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Old 09-15-2014, 11:29 AM   #1
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Default Nissan may pull the plug on some battery-plantproduction as EV hopes fade

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Nissan may pull the plug on some battery-plant production as EV hopes fade



Carlos Ghosn, head of Nissan and Renault, is preparing to cut production at Nissan's battery plants in the U.S. and England. A decision is to be made by next month.

PARIS (Reuters) -- Nissan boss Carlos Ghosn is preparing to cut battery manufacturing, people familiar with the matter said, in a new reversal on electric cars that has reopened deep divisions with alliance partner Renault.

The plan, which faces stiff resistance within the Japanese carmaker, would see U.S. and British production phased out and a reduced output of next-generation batteries concentrated at its domestic plant, two alliance sources told Reuters.

In what may also prove a politically sensitive blow to Japan Inc., Nissan would follow Renault by taking cheaper batteries from South Korea's LG Chem for some future vehicles, including models made in China.

"We set out to be a leader in battery manufacturing but it turned out to be less competitive than we'd wanted," said one executive on condition of anonymity. "We're still between six months and a year behind LG in price-performance terms."

A decision on the Nissan battery plants in Sunderland, England, and Smyrna, Tenn., is due next month, the sources said, following a tense procurement review with 43.4 percent shareholder Renault, the smaller but senior partner in their 15-year-old alliance.

"Renault would clearly prefer to go further down the LG sourcing route, and the Nissan engineers would obviously prefer to stay in-house," another insider said. "The write-off costs are potentially huge."

Renault-Nissan "remains 100 percent committed to its industry-leading electric vehicle program" and has no plans to write down battery investments, spokeswoman Rachel Konrad said.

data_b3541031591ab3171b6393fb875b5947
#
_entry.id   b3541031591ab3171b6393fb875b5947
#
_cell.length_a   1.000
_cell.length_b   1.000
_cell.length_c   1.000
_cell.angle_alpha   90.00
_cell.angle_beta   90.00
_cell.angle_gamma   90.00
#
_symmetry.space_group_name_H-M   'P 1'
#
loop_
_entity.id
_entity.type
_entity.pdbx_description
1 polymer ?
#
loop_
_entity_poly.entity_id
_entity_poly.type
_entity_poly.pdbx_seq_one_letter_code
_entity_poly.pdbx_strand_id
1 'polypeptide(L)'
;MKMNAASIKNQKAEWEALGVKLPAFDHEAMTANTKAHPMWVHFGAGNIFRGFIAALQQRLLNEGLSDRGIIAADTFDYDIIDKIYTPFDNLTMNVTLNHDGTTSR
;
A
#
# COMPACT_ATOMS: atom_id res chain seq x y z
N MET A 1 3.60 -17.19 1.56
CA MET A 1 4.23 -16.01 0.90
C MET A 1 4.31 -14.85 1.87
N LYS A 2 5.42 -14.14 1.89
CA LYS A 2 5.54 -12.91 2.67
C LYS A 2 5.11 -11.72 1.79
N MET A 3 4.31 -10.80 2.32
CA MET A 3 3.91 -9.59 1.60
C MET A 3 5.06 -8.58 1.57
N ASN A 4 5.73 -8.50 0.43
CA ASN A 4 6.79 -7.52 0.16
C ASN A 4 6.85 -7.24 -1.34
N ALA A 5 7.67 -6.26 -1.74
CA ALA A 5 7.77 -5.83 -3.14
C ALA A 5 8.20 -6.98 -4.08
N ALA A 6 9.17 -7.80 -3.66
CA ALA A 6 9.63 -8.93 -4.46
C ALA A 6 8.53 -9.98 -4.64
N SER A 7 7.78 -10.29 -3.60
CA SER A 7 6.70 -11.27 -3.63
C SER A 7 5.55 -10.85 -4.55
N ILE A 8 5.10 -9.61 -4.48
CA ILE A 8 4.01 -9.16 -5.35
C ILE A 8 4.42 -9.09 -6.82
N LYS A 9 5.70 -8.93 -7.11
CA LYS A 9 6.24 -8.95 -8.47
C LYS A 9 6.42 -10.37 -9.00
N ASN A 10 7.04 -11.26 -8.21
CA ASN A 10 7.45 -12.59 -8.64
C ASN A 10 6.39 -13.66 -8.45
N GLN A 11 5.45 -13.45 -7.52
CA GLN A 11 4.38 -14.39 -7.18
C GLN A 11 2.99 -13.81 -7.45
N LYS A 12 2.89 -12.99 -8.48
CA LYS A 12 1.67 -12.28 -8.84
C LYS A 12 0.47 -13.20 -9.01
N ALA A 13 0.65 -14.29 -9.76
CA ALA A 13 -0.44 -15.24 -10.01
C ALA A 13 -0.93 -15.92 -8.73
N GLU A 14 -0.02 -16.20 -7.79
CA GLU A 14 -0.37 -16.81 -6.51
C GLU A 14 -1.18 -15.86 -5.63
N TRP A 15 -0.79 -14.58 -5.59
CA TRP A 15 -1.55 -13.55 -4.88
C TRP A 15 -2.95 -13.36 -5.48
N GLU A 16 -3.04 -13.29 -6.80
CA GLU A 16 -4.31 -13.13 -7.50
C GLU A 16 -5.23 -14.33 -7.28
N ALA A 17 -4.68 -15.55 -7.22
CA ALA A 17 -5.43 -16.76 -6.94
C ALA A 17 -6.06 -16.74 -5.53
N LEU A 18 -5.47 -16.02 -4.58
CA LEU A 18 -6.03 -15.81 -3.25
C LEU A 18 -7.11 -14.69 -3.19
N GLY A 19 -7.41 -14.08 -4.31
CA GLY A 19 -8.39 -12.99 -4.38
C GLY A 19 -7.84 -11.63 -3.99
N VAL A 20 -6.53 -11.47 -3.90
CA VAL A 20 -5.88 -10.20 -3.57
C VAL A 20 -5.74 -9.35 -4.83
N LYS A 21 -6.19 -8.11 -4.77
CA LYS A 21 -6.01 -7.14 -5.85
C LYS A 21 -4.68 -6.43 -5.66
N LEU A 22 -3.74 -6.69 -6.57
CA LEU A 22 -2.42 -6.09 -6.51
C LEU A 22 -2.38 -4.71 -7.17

"We have not taken any decision whatsoever to modify battery sourcing allocation," Konrad said, adding that the alliance "does not confirm or deny procurement reviews."

But Nissan is already negotiating with manufacturing partner NEC Corp. on the shift to dual sourcing, with Ghosn's backing, the sources said. Nissan currently makes all its own electric-car batteries.

One option being explored would see LG, which supplies some Renault models, invest in its own battery production at one of the overseas Nissan plants as the carmaker halts operations at the sites.

The alliance is also in talks with LG on a deal to supply batteries for future Renault and Nissan electric models in China, one of the sources added.

NEC and LG declined to comment.

Under Ghosn, who heads both companies, Renault-Nissan bet more on electric cars than any mainstream competitor, pledging in 2009 to invest 4 billion euros ($5.2 billion) to build models including the Nissan Leaf compact and as many as 500,000 batteries per year to power them.

Nissan and NEC invested 23 billion yen ($215 million) in their Zama, Japan, battery plant and electrode manufacturing, backed by government aid. U.S. and British taxpayers also helped with the $1 billion invested in Tennessee and 210 million pounds ($341 million) in Sunderland.

But the mass consumer was largely unmoved -- or deterred by the sluggish rollout of recharging networks -- despite generous sales incentives in key markets.

Global electric-car sales will remain shy of 1 million in 2020, according to forecaster IHS Automotive, less than one percent of the total vehicle market, and one-tenth of the demand Ghosn had predicted.

"Renault-Nissan were definitely ahead of their time -- in a bad way," said Stuart Pearson, an Exane BNP analyst.

"There's nothing wrong with ambition, but when that involves excess investment then it's also a risk," he said. "Their targets were really excessive on volume and battery capacity."

The alliance has begun a belated push into faster-selling hybrids, combining electric and combustion-engine propulsion. Upscale electric rivals such as Tesla's Model S meanwhile hog the limelight, backed by big investments in newer, cheaper battery technologies.

Internal rivalries

Ghosn dropped extra battery sites planned for both alliance carmakers, leaving Nissan with the entire production capacity of 220,000 power packs through the NEC joint venture, AESC.